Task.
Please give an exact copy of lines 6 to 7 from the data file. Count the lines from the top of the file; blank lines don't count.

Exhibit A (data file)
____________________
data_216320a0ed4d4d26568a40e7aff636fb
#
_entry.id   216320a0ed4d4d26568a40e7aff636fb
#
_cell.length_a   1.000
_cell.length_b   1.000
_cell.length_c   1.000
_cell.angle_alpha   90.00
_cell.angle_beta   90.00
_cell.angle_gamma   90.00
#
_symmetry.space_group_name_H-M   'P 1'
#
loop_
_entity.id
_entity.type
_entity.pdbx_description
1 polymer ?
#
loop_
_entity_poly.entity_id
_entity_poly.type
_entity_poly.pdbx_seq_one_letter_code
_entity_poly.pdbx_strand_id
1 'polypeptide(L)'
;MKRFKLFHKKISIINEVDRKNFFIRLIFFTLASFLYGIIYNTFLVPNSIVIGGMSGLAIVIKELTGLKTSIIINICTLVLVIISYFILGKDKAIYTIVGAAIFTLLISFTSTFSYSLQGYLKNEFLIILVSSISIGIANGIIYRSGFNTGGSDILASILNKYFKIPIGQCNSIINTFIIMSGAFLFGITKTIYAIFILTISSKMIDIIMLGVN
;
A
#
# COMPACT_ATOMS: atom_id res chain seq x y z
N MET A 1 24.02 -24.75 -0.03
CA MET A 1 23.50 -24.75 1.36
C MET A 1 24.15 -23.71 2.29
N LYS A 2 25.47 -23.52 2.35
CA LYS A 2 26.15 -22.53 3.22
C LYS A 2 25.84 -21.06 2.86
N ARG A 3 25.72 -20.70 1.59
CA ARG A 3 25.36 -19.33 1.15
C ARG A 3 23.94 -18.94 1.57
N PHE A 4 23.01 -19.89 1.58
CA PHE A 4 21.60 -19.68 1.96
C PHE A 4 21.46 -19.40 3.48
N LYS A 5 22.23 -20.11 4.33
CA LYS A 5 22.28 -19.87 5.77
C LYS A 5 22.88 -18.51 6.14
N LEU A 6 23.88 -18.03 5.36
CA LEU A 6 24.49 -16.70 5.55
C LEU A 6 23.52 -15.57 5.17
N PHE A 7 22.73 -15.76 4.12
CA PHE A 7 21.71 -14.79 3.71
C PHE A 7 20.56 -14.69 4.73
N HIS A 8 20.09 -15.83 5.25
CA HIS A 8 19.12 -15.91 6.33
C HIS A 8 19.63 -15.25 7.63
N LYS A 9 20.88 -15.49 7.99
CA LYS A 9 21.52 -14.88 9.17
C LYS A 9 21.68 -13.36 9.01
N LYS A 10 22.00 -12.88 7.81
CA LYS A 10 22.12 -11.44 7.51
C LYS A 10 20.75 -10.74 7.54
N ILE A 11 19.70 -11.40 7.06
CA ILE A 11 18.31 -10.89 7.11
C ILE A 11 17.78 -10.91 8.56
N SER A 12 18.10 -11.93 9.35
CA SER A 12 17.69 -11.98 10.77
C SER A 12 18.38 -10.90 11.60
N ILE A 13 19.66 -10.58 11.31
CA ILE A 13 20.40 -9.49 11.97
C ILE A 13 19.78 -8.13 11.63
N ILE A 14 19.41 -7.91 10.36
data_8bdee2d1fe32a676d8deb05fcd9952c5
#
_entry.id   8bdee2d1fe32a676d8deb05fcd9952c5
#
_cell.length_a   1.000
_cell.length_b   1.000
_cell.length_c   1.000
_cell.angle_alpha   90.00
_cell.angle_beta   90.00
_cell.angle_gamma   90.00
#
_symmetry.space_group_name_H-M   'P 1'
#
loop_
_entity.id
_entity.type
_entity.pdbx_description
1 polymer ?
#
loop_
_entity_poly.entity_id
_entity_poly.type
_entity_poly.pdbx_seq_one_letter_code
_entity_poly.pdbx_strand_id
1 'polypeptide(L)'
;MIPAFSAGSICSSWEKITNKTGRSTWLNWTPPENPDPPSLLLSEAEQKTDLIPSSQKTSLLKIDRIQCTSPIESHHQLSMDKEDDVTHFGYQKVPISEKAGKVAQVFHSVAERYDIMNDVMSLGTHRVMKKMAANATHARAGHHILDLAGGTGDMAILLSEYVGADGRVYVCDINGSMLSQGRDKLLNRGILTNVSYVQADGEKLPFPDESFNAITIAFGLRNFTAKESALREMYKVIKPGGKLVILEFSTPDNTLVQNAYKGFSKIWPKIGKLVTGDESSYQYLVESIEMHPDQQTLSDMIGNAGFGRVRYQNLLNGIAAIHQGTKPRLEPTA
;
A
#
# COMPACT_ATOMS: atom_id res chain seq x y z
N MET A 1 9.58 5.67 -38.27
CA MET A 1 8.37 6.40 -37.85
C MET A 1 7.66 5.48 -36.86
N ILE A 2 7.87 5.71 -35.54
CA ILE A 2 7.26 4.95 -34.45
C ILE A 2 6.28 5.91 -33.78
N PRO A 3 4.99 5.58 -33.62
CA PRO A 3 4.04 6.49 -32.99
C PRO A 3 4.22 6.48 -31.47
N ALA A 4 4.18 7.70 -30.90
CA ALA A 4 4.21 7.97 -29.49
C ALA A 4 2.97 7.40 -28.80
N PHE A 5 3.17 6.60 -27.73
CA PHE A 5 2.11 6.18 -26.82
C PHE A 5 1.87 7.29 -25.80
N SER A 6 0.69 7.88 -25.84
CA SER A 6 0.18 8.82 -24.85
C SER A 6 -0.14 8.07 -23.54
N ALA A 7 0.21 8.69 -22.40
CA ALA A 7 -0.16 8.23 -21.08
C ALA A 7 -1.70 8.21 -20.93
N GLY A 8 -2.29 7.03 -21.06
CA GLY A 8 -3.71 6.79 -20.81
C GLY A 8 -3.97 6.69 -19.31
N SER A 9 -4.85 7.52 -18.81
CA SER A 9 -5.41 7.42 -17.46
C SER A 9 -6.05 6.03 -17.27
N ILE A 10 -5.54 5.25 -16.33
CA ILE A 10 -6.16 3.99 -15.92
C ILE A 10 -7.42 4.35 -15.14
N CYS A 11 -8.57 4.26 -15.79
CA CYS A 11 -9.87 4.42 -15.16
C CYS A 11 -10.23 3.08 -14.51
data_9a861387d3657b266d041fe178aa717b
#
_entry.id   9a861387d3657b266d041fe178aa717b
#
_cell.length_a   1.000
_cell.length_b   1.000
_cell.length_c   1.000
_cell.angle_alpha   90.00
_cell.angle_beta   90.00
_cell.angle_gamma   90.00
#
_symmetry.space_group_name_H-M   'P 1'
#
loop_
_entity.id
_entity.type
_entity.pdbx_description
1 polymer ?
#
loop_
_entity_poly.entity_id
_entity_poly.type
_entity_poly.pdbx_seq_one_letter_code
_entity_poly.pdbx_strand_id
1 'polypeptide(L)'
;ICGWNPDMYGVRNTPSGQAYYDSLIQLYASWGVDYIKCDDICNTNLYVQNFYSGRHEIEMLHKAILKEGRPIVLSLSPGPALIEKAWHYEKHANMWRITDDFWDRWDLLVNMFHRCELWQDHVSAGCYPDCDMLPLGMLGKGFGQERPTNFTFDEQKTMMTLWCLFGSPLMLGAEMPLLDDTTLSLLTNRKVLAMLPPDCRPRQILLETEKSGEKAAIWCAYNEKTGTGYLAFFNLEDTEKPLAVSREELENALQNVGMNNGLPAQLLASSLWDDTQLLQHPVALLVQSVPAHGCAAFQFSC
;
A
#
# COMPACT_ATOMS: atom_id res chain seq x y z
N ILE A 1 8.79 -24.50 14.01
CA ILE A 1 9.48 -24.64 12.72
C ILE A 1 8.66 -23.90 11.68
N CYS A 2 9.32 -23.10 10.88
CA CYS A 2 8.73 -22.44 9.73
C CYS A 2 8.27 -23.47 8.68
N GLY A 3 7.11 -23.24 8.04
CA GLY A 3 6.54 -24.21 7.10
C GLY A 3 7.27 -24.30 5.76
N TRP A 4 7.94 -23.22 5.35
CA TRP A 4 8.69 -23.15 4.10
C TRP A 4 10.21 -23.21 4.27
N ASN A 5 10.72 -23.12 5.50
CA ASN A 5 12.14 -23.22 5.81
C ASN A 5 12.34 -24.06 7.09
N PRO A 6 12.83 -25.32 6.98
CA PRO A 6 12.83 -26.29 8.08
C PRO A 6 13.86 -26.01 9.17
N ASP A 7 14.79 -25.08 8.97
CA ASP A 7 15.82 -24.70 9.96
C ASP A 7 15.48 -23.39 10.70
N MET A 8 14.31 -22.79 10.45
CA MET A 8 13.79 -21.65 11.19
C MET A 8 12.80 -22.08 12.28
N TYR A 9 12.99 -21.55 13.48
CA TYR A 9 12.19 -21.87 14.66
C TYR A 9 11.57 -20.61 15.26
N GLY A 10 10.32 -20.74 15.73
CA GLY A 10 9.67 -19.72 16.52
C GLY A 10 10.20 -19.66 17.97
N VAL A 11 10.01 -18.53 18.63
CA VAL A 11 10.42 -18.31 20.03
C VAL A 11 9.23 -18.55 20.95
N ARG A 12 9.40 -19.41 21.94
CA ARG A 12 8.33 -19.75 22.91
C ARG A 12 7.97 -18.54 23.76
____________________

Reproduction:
_cell.length_b   1.000
_cell.length_c   1.000